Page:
Queensland’s borders are set to open this month, according to Prime Minister Scott Morrison. It has also been reported that 250 students would arrive per week in a pilot project that could be scaled up.
indian student, Gill (name changed on request), doubted that any of this would amount to anything. The University of South Queensland student, whose master’s degree in engineering has been severely disrupted, has seen too many botched plans from the Australian government to help international students return.
We caught up with Gill to find out more about why she is cynical about opening Queensland’s borders and how the pandemic has affected her life since 2020:
What made you choose to study engineering and why pursue it in Australia?
I already have a bachelor’s degree in electronic engineering. My father is an engineer too and my brother too. Since I was a child, I have had a fascination with the way things work.
I kept trying to figure out how technology was made possible. I loved opening up old devices and knew that was what I wanted to pursue.
Unfortunately, I did not learn enough in my baccalaureate because it was more theoretical than practical. So I decided that a master’s degree abroad would help me learn more about electrical and electronic engineering in a practical way.
Most of the people I know chose Canada. But, I always wanted to explore Australia. I got my visa in November of last year and started my program the following February.
People told me to postpone my studies but I thought the Queensland borders would be open now, so I decided to continue. I didn’t know how wrong I was.
What are the most difficult things you face as Queensland’s borders remain closed?
People think that studying from a distance can’t be too bad, but I can confirm that it is the worst. I pay a lot of money for resources that I don’t have access to.
I come from a small village in India where the internet is sometimes bad. Last month we also had unstable electricity.
Imagine depending on your laptop for your education and career with that in tow. There is also no library for backup and no peers to ask for help.
Due to the jet lag, some days I have classes at times like 3 a.m. I had to drop a class this semester because it required hands-on work that I couldn’t understand through video lessons.
In the second semester, I cried almost every day and almost gave up. However, with the help of my parents, I persisted. I am completely dependent on them financially and emotionally.
Is it enough to get my degree? I highly doubt it. I completely miss the university experience. Now, halfway through my program, I still don’t know what my university is like.
With Queensland’s borders still not open, how does that affect you? What more can be done to help?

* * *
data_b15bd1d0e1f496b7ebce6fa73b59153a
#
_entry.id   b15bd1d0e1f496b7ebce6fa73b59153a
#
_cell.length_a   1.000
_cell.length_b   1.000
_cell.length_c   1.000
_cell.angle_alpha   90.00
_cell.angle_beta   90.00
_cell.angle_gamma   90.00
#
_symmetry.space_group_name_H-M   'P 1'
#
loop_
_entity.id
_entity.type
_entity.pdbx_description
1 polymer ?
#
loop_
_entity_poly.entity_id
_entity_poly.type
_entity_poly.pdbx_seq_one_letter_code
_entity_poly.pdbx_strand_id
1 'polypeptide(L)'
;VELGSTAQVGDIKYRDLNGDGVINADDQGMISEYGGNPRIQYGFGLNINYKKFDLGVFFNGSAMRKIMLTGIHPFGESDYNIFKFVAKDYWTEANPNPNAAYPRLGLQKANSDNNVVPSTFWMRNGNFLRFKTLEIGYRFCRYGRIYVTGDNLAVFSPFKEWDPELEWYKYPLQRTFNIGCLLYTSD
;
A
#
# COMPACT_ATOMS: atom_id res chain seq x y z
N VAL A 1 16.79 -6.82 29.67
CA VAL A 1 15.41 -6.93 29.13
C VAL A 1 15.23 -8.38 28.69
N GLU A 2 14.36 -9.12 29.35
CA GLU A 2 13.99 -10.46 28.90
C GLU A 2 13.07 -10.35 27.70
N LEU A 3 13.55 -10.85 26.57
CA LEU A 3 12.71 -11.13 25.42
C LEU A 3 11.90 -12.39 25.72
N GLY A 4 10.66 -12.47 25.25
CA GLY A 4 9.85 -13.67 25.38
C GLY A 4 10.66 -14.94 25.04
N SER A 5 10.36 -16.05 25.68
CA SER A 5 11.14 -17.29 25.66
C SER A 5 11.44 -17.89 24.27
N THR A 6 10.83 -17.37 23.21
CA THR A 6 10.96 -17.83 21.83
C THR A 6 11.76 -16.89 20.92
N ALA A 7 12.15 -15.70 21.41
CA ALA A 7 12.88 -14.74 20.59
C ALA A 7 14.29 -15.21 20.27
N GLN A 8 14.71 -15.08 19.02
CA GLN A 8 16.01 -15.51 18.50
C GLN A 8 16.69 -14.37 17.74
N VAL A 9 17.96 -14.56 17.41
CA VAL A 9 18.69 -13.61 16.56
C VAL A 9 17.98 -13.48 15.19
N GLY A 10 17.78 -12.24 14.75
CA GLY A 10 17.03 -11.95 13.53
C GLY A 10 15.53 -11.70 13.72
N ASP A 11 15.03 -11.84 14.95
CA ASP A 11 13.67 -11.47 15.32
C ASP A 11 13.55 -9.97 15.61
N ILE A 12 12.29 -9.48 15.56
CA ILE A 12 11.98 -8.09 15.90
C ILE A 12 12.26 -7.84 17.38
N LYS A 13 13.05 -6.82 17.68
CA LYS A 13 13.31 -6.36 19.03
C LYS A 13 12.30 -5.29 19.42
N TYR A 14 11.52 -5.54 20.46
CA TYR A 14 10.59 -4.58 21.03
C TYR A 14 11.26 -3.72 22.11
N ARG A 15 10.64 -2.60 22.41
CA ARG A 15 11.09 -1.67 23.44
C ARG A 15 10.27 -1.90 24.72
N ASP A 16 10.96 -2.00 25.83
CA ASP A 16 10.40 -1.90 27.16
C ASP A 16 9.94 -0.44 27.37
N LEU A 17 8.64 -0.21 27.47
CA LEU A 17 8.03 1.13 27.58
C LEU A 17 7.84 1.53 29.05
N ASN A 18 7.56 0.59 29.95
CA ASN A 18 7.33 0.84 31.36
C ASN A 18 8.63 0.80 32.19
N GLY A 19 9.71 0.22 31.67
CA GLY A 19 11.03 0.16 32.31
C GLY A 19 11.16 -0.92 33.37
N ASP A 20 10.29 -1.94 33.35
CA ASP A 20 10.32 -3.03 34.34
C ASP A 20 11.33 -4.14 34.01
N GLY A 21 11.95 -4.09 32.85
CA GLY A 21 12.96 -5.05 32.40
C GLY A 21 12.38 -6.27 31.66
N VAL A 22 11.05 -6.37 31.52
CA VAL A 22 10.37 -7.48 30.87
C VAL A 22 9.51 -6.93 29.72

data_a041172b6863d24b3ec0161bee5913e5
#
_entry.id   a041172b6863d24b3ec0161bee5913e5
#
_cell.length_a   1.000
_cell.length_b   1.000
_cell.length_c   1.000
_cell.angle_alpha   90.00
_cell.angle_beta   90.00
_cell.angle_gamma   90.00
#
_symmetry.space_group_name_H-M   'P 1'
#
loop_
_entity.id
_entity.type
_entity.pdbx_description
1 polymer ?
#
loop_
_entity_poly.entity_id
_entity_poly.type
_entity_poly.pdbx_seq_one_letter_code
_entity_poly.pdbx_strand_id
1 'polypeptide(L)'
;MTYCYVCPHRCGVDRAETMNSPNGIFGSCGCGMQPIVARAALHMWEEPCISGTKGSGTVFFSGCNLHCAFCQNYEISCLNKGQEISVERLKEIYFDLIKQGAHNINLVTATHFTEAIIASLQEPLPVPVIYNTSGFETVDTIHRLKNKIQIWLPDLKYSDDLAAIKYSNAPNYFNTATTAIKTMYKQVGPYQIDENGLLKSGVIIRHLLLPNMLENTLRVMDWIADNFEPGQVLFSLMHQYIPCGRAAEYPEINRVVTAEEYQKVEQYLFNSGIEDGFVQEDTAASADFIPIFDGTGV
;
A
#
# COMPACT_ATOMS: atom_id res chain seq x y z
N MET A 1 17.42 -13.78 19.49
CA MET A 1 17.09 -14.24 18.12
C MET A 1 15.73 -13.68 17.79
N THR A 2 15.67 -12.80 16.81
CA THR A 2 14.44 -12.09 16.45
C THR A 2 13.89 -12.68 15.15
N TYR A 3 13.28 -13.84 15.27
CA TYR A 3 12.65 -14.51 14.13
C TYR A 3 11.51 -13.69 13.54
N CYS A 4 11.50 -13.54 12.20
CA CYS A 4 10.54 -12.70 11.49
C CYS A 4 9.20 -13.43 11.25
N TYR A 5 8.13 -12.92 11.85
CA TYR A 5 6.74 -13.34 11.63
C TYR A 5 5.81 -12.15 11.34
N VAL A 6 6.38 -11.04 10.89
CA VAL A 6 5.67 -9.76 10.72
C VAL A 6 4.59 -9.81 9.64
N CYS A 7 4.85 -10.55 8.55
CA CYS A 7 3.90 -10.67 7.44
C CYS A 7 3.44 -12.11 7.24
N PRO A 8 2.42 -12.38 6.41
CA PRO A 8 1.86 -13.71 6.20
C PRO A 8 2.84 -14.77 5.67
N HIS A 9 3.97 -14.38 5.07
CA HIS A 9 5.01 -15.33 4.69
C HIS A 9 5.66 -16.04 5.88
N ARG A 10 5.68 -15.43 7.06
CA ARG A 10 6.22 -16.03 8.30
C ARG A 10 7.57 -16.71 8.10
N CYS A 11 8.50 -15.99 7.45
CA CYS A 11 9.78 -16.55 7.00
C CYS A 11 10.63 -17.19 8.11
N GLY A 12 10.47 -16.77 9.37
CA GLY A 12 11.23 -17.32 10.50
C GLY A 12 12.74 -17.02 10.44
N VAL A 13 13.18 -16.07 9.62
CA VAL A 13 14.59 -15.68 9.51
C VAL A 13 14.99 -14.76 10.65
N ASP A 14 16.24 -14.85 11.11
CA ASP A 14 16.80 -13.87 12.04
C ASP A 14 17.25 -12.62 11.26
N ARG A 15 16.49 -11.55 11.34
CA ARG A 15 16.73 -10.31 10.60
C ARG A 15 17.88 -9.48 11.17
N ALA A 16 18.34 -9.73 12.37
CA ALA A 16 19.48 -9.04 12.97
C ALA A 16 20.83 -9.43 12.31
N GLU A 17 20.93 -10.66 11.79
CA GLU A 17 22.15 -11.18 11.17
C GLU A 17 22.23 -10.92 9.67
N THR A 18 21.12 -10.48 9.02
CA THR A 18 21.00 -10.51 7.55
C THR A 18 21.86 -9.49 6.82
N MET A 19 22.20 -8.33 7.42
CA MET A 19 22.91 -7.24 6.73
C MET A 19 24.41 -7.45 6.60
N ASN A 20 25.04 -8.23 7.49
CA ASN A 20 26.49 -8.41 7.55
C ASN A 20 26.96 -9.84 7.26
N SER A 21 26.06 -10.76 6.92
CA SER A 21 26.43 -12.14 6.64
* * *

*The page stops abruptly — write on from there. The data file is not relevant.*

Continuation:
I understand that you need visas to enter a country so I am very confused as to the way Australia grants visas and at the same time denies entry to people. After being so loyal to the country, I feel betrayed and broken.
To be left with this confusion and without a real deadline is very upsetting. All we want is Australia, to be honest with us and for Queensland’s borders to finally reopen.
We are students who pay money for an educational experience that we don’t get. We pay a lot more than domestic students and I find that super unfair.
One of the main reasons I chose Australia was to experience the multicultural society.
Is your university giving you enough support?
My university has tried to help, but could it do better? I think so. I don’t think they recognize the struggle of international students stuck abroad.
We struggle with things like being afraid and being depressed.
Do you have a backup plan for your future?
Honestly, I don’t. I put my whole future on the line with my studies in Australia and didn’t expect Queensland’s borders to remain closed for that long.
There is no going back for me now because I can’t waste time and money. I have friends who change their study destinations to Canada and most of them already have visas.
They learn and experience a lot more than I do. It is very upsetting.
What attracted you to Australia as your main study destination?
There are more reasons than I can list. I am obsessed with coffee and have heard their coffee culture is one of the best. They also have a high quality education system and I love the look of wildlife and natural beauty.
I don’t like the cold so I feel like Australia would be the best place for me. I also love beaches and there are some of the best in the world. I still have the hope that maybe one day I will be able to experience it all.
The media are silent on the suffering of temporary visa holders, ask the government when they will bring in students and temporary visa holders who are scheduled to be brought in after an 80% vaccination. No announcement for the moment, the media keep mom and government too. #LetUsBackToAus
– Australian Temporary Visa Holders (@TempVisaHolders) November 17, 2021
What is your advice for other students who want to study in Australia?
For the students who are in the same boat as me, I would tell them to think about it very carefully. Is it worth it?
I know these two years have been more difficult than anyone can understand, but I want to hope for the best. I wish everyone good luck in their future and hope to fly soon.